Think your perfume is old? Oregon State researchers beg to differ
OREGON - Humans aren’t the only ones who find perfume and colognes attractive.
“This is a Laurel flower; notice, though, there are no petals, these are sepals, because back in those days the flowers didn't have petals,” Oregon State Researcher George Poinar says. “They had to use scents.”
He found evidence that floral scents have existed as far back as 100 million years ago.
“See those little droplets on it? Isn't that something,” he says.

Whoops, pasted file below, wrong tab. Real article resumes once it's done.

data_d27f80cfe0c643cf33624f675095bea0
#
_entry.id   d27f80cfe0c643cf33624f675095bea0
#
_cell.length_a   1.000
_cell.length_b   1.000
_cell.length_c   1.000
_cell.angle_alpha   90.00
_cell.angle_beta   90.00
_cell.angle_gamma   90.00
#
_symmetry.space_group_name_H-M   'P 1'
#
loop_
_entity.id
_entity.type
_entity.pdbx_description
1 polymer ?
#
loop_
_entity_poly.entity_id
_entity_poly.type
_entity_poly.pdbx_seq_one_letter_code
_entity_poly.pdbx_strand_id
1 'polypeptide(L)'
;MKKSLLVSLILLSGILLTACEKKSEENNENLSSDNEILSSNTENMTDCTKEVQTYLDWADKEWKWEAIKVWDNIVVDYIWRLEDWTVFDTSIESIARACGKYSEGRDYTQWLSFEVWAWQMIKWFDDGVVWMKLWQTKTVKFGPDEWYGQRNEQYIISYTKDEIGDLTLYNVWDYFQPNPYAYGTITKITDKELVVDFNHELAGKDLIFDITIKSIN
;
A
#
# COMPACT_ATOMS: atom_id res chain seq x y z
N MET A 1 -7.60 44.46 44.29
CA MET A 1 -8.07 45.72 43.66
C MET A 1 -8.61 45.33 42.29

So who might have been attracted to the smells back then?
The answer: dinosaurs.
Specifically, some herbivorous dinosaurs.
“I picked out this particular dinosaur because it lived when these flowers were blooming,” Poinar says.
He explains the ancient flowers attracted these dinosaurs mostly for food, but he doesn’t deny they probably enjoyed the smell.
“I went through all the dinosaur literature to search for olfactory abilities on them and things like that,” he says.
But today, the descendants of these extinct flowers serve as perfume and cologne ingredients for us humans today – such as Milkweed and Plumeria.